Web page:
Jenfitch, LLC, working with a private independent oil service firm from Houston, recently conducted a field study on four different low producing oil wells (stripper wells) in Pecos County, Texas.
These wells were generating one to two barrels of oil per day. Using several different methods of injecting JC 9450 into the well, the production increased up to 15 barrels per day for five days and then dropped to 10 barrels per day for two weeks. The service operator then injected five gallons of JC 9450 per day into the well casing.
The well continued to generate 15 barrels every 12 hours of operations. Hydrogen sulfide was eliminated in the gas phase and liquid phase. Paraffin and asphaltenes, known to be a problem in the system, were minimized. JC 9450 changed the surface structure of paraffin and asphaltenes so that it would not form a deposit. The produced water from the operation was tested for iron, bacteria, and hydrogen sulfide. The results showed no detectable levels of iron, bacteria, and hydrogen sulfide. It was observed that the produced water looked cleaner.
Stripper wells are defined as oil (or gas) well with an average production of 15 barrels or less per day of oil or gas equivalent. The average production from a stripper well as stated in a study conducted by the National Stripper Well Association (NWSA) is one to two barrels per day.
In the U.S., NWSA estimates there are over 770,000 stripper wells operating that contribute 11.3% of the U.S. oil production and 8.3% of U.S. gas production. Most of the stripper wells sit on top of untapped resources. It is estimated between 50-70% of the oil beneath the stripper well cannot be removed for three reasons — pressure, permeability and paraffin.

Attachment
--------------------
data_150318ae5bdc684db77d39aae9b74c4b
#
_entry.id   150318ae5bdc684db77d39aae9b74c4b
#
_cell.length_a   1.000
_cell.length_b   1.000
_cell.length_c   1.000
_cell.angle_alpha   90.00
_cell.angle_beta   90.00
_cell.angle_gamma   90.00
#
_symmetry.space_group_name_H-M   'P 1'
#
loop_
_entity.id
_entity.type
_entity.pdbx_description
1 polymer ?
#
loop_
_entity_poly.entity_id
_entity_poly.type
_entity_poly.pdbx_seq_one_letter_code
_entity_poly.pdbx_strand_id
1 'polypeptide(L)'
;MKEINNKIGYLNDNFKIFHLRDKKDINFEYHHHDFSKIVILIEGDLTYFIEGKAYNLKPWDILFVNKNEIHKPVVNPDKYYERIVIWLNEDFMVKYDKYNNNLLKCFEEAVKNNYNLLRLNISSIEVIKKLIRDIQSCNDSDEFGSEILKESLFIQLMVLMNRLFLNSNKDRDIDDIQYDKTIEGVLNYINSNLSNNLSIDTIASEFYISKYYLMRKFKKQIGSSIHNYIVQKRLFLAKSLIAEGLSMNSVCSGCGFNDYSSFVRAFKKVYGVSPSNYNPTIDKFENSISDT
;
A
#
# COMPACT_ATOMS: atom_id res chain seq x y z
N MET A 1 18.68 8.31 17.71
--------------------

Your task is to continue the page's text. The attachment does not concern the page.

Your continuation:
As these fields begin to produce oil or gas at the wellbore, the pressure begins to drop, resulting in lower production. With the amount of thermal energy (heat) entering the wellbore, you see a drop in production related to permeability. The oil in the well begins to cross its cloud point threshold, and paraffin crystals start to precipitate as the oil moves from the pore space to the wellbore opening.
If a well’s flowrate is high enough, the continuing thermal mass of the oil entering the wellbore can keep the paraffin in solution, so that the buildup on the wellbore is kept to a minimum. If the flow rate decreases, the paraffin will create a thick deposit in the wellbore which will further inhibit the flow oil. An additional factor is the biofilm in the wellbore and formation. The biofilm will provide additional sites for paraffin to deposit. A biofilm generates a sticky material called extracellular polymeric substance (EPS). The EPS attracts the paraffin crystals, asphaltenes and iron sulfide to form a deposit on any surface.
JC 9450 is a new technology that uses reactive oxygen species (ROS) to form a strong oxidizing agent that quickly reacts with hydrogen sulfide, iron sulfide, biofilm, and bacteria. It is also very effective as an emulsion breaker and micro-flocculent in the treatment of produced water. It can be used to destabilize paraffin and asphaltenes.
JC 9450 is a green technology and is environmental friendly. JC 9450 generates a high concentration of hydroxyl radical ions that react to form mineral oxides that are inert.
Charles Jennings is a General Manager at Jenfitch, LLC and can be reached at 925-289-3559 or www.jenfitch.com.